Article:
Qatar is making progress in improving conditions for hundreds of thousands of construction workers and ending forced labour in the country, the Geneva-headquartered International Labour Organization (ILO) has said.

However, the real test for the Gulf state will be whether it will be able to enforce new legislation from December to reform its labour market, according to UK news agency Reuters, which cited a report by an ILO mission.

A team from the UN body, which visited Qatar in March after complaints from construction workers, said any decision to appoint an ILO commission of inquiry should be put off for a year to allow time to implement the reforms.

The report and recommendations will be debated at the ILO’s governing body, spokesman Hans von Rohland told Reuters.

The ILO team has acknowledged recent measures taken by the government to improve migrants’ working conditions. Yet “certain challenges remain and the implementation of the measures to overcome them are still under way”, said the report by the team led by Ambassador of the Mission of Japan to the International Organizations in Geneva Misako Kaji, which also included representatives of governments, employers and workers groups.

A new Qatari law abolishes the sponsorship (kafala) system for migrant workers, starting from December. It will be replaced by a labour contract system, removing restrictions on worker movements. They will no longer be forced to continue a job if there is abuse or exploitation, although domestic workers are excluded from this provision, the report said.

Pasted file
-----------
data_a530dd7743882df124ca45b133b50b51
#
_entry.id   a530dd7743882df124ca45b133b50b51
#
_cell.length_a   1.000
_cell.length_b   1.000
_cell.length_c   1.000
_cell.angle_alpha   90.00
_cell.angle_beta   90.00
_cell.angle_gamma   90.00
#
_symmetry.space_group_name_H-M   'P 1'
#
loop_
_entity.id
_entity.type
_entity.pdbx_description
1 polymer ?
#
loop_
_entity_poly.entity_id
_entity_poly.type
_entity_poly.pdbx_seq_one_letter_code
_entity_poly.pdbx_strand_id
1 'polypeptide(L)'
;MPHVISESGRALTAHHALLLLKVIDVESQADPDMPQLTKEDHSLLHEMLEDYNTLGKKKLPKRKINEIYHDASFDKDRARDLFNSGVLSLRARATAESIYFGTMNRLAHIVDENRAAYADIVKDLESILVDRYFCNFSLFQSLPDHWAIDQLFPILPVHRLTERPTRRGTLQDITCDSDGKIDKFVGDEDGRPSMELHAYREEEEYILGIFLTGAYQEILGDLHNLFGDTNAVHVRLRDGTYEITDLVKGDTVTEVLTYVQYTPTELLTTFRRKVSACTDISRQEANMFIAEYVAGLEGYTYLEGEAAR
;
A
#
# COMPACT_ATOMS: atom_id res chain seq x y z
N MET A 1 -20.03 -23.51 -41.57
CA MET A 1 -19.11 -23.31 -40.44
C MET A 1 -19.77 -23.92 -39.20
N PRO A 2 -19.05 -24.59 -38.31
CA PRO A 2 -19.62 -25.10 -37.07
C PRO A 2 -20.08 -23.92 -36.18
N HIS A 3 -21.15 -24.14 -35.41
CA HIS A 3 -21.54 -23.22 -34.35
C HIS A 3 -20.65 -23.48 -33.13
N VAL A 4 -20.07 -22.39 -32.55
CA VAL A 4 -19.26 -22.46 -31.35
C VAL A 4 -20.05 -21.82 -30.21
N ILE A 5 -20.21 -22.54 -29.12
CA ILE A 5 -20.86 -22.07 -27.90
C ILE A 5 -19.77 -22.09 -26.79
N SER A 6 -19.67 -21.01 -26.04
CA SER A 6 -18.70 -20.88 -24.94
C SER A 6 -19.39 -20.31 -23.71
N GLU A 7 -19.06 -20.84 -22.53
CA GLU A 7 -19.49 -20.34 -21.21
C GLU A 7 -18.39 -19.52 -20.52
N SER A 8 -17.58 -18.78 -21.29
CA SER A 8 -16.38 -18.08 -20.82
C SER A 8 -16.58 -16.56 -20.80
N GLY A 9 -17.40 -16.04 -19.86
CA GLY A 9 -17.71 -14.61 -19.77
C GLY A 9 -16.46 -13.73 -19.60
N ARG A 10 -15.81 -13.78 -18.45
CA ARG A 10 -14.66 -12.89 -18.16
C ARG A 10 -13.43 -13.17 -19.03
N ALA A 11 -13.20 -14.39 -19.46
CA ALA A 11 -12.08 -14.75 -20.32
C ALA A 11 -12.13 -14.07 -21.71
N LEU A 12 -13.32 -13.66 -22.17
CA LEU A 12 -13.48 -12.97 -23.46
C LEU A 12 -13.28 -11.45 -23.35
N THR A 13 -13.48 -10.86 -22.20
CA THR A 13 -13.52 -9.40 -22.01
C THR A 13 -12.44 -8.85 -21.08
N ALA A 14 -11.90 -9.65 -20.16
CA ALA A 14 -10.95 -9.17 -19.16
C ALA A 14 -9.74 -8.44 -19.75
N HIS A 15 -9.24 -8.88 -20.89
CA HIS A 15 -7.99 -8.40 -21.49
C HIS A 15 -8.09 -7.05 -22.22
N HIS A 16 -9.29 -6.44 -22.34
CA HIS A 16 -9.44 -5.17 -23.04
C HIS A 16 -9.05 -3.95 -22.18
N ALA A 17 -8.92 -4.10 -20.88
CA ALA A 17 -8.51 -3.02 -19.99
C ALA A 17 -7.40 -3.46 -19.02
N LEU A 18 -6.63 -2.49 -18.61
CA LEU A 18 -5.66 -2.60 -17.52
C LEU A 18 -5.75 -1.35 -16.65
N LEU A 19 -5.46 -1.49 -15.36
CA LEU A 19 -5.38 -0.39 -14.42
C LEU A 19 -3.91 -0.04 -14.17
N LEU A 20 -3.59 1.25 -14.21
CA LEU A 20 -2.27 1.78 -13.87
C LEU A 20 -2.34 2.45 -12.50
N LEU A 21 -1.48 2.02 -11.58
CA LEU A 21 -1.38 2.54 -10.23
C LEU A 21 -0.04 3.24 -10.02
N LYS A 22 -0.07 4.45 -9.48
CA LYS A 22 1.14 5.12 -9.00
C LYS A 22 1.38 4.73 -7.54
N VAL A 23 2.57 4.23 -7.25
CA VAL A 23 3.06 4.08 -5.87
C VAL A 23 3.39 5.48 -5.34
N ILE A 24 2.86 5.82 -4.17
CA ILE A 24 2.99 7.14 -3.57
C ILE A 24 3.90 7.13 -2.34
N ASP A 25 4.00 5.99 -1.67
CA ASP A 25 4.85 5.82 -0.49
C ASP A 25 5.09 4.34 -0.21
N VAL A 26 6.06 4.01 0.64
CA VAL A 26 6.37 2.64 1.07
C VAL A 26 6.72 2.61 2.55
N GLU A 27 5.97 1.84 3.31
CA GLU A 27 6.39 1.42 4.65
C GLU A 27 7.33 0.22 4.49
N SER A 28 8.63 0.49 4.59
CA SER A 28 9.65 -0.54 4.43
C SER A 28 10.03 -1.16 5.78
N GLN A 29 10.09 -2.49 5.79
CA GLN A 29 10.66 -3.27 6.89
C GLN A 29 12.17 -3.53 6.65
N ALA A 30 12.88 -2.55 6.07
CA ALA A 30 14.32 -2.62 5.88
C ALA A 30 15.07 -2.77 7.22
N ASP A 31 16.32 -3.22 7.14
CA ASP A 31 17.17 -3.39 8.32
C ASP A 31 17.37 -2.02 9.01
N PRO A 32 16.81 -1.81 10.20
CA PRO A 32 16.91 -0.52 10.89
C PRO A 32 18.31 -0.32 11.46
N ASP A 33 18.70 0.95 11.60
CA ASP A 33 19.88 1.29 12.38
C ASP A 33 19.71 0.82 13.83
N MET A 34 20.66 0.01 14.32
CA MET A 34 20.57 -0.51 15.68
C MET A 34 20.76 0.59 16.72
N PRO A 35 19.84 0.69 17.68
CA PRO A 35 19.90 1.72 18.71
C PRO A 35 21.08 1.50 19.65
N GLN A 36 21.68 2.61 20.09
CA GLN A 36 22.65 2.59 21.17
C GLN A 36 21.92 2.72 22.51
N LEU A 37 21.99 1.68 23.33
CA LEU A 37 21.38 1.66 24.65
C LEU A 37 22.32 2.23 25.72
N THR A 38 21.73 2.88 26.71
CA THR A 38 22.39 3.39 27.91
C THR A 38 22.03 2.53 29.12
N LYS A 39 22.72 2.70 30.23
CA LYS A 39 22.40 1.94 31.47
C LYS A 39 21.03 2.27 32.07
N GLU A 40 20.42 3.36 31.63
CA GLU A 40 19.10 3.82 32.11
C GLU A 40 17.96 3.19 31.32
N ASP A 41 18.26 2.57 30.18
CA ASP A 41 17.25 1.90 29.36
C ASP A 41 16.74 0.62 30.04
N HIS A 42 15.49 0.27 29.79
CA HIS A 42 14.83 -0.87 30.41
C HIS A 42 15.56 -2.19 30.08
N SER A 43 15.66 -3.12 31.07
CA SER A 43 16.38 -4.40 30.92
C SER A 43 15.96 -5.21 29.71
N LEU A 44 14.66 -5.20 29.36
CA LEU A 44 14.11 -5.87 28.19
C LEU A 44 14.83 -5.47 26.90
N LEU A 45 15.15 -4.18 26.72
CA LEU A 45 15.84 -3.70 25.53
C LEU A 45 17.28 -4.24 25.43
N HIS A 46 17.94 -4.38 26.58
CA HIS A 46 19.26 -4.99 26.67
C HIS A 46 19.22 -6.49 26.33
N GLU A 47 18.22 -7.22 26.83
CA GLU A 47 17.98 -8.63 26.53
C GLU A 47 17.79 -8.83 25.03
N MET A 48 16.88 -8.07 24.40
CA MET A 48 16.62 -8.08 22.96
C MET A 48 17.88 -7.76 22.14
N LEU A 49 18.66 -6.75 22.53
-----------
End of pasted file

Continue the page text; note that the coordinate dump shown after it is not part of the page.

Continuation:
Qatar announced labour reforms in October 2015, following international criticism by Amnesty International, Human Rights Watch and other rights groups.

Workers’ groups first complained in 2014 about forced labour affecting a migrant worker population of some 1.5 million – roughly 90 per cent of Qatar’s population.

The ILO mission, the second in two years, met the prime minister, ministers of labour and justice, the CEO of Qatar Petroleum and workers’ groups, mostly from the Philippines and Nepal. It visited sites including Khalifa stadium, which is a major construction site ahead of the 2022 Fifa World Cup.

“Concerns raised by migrant workers related to the payment of wages [non-payment, late payment and/or reduction of agreed wages], passport confiscation, long hours of work…,the non-renewal of their identity cards by the employer and difficulty in transferring sponsorship,” said the ILO report.

It said thousands of migrant workers were in accommodation that fell short of minimum standards, with 10-12 workers frequently sharing one small room, amid unhygienic kitchen and sanitary facilities.